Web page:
Revisiting The World of Downton Abbey

A new Downton Abbey Exhibition has opened in New York and something was clear to me during my visit this week: I have missed this extraordinary show! Revisiting the world of Downton Abbey; the exquisite house with all its rooms – both upper and lower levels – and the beloved characters whom I had come to love, with their engaging story lines, was thrilling to me. I have been drawn to the costumes and costume design of Downton Abbey, and have written about it on TFIO, but it was actually seeing the fashions up close that brought my fascination to life. The hats, the gloves, the dresses, the evening gowns, the tuxedos, the jackets, and the jewelry were all integral to the storytelling. But there were two specific costumes that were everything: the red scalloped dress worn by Lady Mary Crawley, when she and Matthew are together on that snowy evening as he gets down on bended knee and proposes to her, and the harem pants with which Lady Sybil Crawley shocks her family. Seeing these two costumes brought me back to those quintessential Downton Abbey moments.

Downton Abbey’s costume designer, Susannah Buxton, was able to tell the story of the times in these costumes. In creating Lady Mary’s engagement dress, Buxton looked to the period designs of Parisian design house Lanvin. The beading gives definition and pop to the scalloped edges, which otherwise might disappear in front of the camera in the dark snowy scene. For Lady Sybil, who represents change and a shift in the social order for her aristocratic family, she disarms them by showing up to formal dinner wearing harem pants. Buxton chose the Ballet Russes-inspired silk trousers as a way to tell Sybil’s story of rebellion and independence.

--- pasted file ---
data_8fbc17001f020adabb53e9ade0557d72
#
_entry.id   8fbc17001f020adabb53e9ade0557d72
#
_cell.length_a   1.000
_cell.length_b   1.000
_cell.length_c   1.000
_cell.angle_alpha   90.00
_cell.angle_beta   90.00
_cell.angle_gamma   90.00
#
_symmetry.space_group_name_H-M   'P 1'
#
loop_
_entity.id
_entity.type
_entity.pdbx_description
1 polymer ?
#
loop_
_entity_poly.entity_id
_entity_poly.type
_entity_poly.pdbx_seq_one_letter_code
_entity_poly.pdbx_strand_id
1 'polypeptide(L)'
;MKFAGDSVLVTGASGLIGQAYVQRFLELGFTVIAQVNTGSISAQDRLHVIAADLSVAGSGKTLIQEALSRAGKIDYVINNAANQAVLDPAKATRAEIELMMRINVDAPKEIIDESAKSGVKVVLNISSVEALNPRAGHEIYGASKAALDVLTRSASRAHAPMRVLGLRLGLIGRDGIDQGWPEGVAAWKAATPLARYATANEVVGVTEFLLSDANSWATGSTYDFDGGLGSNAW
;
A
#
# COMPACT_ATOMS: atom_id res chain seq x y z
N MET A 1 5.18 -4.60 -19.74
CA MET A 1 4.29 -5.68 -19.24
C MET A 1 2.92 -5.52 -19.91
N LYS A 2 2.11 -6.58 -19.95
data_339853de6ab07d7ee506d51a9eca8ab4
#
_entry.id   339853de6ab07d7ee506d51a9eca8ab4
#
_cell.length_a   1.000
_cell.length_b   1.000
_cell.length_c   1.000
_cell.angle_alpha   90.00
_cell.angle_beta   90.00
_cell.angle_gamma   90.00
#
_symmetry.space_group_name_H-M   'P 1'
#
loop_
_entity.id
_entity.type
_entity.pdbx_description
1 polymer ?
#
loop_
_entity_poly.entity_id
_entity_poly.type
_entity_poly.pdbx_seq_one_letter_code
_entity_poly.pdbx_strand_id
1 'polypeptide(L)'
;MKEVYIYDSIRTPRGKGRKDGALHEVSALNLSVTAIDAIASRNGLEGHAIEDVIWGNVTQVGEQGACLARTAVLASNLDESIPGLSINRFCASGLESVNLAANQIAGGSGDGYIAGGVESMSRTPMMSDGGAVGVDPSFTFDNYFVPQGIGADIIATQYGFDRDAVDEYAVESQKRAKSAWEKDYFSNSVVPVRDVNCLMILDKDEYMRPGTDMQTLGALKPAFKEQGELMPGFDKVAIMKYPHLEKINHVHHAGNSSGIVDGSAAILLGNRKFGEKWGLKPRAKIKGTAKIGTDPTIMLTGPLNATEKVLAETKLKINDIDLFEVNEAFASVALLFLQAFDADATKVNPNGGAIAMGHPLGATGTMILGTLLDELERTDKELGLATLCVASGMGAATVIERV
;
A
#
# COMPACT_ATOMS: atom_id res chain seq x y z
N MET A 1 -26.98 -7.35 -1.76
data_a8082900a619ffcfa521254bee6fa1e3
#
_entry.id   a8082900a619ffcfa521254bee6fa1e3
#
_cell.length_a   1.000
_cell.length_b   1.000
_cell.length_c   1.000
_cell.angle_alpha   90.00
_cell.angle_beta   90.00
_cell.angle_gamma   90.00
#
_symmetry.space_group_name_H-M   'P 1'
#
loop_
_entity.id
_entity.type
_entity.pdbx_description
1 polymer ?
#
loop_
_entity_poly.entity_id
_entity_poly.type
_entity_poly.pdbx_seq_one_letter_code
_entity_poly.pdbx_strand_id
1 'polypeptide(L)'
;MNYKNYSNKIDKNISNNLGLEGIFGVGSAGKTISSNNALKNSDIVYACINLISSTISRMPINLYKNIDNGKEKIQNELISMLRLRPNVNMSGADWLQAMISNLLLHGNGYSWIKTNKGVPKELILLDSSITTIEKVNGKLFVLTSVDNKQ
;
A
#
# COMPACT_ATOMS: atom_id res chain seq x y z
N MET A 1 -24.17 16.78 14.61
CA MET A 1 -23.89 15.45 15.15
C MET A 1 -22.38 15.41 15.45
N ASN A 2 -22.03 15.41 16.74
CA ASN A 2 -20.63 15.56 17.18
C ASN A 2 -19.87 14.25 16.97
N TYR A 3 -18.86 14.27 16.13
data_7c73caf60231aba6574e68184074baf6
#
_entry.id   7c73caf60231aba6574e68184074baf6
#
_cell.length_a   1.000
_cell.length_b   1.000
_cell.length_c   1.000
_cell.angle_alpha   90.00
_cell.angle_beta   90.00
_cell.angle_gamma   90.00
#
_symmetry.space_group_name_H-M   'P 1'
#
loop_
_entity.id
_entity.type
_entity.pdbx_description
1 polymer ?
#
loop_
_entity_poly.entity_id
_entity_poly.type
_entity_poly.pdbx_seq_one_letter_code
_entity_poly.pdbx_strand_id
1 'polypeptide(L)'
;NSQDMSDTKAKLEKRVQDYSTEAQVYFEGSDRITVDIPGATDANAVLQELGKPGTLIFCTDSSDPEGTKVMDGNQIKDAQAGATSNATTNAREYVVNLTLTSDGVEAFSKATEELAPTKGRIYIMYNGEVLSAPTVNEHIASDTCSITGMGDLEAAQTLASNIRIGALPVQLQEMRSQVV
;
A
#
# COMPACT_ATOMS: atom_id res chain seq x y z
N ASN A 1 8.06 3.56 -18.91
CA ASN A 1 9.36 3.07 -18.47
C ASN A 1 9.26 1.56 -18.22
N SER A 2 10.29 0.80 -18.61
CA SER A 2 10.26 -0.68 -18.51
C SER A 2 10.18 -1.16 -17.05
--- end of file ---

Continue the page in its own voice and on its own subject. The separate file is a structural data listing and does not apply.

The fashions of the times displayed at the Downton Abbey Exhibition are so worth seeing!

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Fashions of the Times

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I have been under the weather and homebound these last few days. One of the ways I am cheering myself up (as my brother used to say!) is to turn on Turner Classic and watch old movies. Alfred Hitchcock’s 1934 thriller, The Man Who Knew Too Much, was particularly riveting. The story involves a British couple who become inadvertently involved in a political assassination plot and learn that their daughter has been kidnapped to keep them quiet. In typical Hitchcock style, it’s a thriller where the authorities cannot be trusted and the husband and wife are left to figure things out on their own and unsupported.

I loved the suspense, but I of course, was mesmerized by the fashions of the times. The year was 1934: women’s hairstyles were pin-curled and framed to the face with a softness, and eyebrows were pencil-thin. I noticed the soft, satin gowns and dresses, accentuated with flowers, probably gardenias. And lots of fur. Reading up a bit about the style of the 30s, it was probably a reaction to the more boyish, flapper styles of the 1920s. The men in the film wore fine suits that were well-tailored, with topper coats, mostly trench, to carry out their espionage. I wouldn’t recommend getting sick to catch an old movie, but if you happen to find yourself with free time sit back and watch the fashions of the times come to life.

Photos from 1934 Film The Man Who Knew Too Much

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